New funding will fuel some mergers and acquisitions, says Plume CEO

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Just months after Plume raised $ 270 million from an “E” funding round, the smart home software and analytics specialist plunged into the stock market again, this time pulling out $ 300 million. dollars from an “F” round of funding led by SoftBank Vision Fund 2.

The new round brings Plume’s total funding to nearly $ 700 million and sets its valuation at $ 2.6 billion, according to the company.

Plume said he would use the funds to drive overall growth, especially in areas that encompass R&D, sales and marketing, new partnerships and even some acquisitions.

“We will be making a number of acquisitions to [obtain] The R&D capacity ”, as well as the talent, said Fahri Diner, CEO of Plume.

Plume’s potential mergers and acquisitions targets will span “all the top and bottom of the stack,” including companies that can expand Plume’s cloud, data and AI capabilities, said CEO Fahri Diner.
(Image source: Plume)

While some mergers and acquisitions targets may be sources of income for the private company Plume, this will not be the primary focus. Instead, Plume intends to look “all the way up and down the stack,” Diner said. This, he added, could lead to agreements expanding Plume’s cloud, data, algorithm and artificial intelligence capabilities, and possibly branch out into some areas adjacent to the primary focus of Plume. the company on the smart home, he said.

Not on the target list for mergers and acquisitions: equipment of consumer premises. “I’m not trying to buy a computer hardware company or computer hardware companies,” Diner said.

Diner also expects Plume’s employee base to expand in the United States and internationally soon, with growth to come both organically and through potential mergers and acquisitions. Plume now has nearly 500 employees and hopes to reach 600 by the end of the year, even without a potential acquisition. Plume is expected to approach 1,000 people by the end of 2022, “if all goes well and we perform well,” he said. “We want to grow globally.”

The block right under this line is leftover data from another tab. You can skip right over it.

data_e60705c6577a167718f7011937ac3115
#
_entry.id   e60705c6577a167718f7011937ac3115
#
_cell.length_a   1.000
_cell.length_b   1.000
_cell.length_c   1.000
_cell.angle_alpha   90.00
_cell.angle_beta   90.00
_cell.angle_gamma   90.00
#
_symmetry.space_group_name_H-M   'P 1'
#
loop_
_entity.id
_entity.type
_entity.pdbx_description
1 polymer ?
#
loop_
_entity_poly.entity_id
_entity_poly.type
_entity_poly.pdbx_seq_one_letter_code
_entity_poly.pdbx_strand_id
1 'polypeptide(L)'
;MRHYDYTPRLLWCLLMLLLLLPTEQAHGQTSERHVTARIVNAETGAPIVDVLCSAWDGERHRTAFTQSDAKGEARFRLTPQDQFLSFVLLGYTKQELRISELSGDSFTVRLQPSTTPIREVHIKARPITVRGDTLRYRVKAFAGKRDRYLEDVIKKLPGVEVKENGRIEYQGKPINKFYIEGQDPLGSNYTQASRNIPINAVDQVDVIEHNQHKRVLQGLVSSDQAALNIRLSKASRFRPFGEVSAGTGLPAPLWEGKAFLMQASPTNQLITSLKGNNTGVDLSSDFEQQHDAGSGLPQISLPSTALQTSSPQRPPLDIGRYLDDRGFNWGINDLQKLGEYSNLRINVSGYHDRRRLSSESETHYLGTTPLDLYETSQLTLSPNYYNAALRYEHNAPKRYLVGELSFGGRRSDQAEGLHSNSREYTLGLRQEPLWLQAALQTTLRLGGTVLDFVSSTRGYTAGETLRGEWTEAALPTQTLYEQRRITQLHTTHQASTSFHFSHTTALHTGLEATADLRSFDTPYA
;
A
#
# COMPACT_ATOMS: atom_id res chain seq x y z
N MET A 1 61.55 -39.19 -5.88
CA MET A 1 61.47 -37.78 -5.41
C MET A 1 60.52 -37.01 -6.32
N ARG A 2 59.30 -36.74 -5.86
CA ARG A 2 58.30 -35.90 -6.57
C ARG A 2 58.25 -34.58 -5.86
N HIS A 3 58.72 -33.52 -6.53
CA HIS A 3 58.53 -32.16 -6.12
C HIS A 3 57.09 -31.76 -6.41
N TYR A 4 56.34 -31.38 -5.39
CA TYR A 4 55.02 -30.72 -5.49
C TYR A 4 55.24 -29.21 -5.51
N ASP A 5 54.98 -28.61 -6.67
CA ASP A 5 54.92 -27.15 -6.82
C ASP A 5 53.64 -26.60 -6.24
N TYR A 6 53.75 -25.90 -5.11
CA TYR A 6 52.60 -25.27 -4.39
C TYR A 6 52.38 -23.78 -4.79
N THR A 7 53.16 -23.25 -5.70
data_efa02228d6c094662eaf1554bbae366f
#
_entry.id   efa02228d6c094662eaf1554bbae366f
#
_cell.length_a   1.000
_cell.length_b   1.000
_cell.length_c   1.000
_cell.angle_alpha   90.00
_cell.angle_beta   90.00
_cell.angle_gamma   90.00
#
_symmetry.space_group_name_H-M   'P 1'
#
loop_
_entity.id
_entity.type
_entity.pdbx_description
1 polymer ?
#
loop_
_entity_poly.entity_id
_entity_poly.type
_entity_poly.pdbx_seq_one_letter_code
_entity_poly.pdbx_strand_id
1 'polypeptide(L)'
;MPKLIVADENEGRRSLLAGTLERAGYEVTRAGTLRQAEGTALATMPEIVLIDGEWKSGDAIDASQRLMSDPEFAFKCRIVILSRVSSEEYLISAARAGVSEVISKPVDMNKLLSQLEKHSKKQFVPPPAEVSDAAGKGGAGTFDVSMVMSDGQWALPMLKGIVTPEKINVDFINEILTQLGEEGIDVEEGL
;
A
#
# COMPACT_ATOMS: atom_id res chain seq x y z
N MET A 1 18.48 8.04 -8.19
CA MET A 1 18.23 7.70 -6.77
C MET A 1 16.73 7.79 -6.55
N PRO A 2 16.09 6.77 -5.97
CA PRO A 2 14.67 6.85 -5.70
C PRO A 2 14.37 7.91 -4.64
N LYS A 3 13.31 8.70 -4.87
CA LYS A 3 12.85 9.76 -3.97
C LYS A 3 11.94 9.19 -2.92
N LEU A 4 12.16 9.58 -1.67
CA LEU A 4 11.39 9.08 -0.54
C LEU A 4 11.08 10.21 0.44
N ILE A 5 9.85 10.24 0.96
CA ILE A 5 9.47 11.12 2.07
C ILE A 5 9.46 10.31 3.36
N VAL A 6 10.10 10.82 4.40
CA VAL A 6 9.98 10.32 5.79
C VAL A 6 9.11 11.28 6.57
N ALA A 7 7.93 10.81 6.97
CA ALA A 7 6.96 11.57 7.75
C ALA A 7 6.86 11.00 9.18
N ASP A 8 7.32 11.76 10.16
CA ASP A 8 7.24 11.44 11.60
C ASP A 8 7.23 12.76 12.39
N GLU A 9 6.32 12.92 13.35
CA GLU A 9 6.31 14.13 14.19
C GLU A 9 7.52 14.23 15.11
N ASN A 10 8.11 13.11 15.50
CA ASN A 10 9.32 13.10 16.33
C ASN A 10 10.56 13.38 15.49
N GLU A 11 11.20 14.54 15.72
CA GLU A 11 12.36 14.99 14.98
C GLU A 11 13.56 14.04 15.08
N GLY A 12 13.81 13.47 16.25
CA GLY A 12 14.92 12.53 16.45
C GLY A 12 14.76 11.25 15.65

Growth opportunities take precedence over short-term profitability

While Plume raised another big round of funding about eight months after raising the previous big round, the obvious question is: when will the company, whose Wi-Fi management software and cloud services support around 230 ISPs? and help manage 1.2 billion devices worldwide, turn the corner and become profitable?

“I can be profitable today if I revive my growth. We are not profitable by choice,” Diner said. But he adds that Plume, which operates on a software-as-a-service model, is a high gross margin company with relatively low capital costs. “I don’t need to network to grow? or buy silicon or hire factories to develop. I am not a company focused on capital spending. ”

While private markets do more than do the work to fund Plume’s growth plans, Diner isn’t ruling out the company eventually going public. But the current priority is to add clients and expand into new areas, not to go the route of an IPO.

“Our scale is now big enough that Plume can be a very healthy and very exciting public company,” said Diner (Plume does not disclose its financial data). “The private markets have money on hand and you can provide liquidity along the way to your existing investors. But please don’t interpret this because I’m not interested in going public.”

Broadband providers must “own the lounge”

Diner believes Plume will be able to further penetrate the market and be adopted by ISPs as they seek ways to differentiate themselves beyond speeds and prices, and effectively redefine what the broadband product is. .

Broadband providers need to “own the lounge, own the experiences,” he said, noting that it might make more sense for them to focus more on packages that bundle everything together rather than trying. to sell smart home products as a premium addition. ons.

“This is where the competition is. [The ISP’s] the ability to organize and deliver new services that create rigidity and generate additional ARPU faster than their competitors is what will matter in the future, ”said Diner.

And it’s not just traditional telecoms and cable companies, he said, noting that Google, Amazon and Apple are all trying to come out on top to make the living room experience their own.

“ISPs have an unfair advantage today, but if they don’t look to where I think the consumer is going, I think this industry will be very different five years from now,” Diner said. “Some of the world’s most capable, fastest and most innovative major technologies [companies] have their eyes on the living room. ”

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– Jeff Baumgartner, Editor-in-Chief, Light Reading


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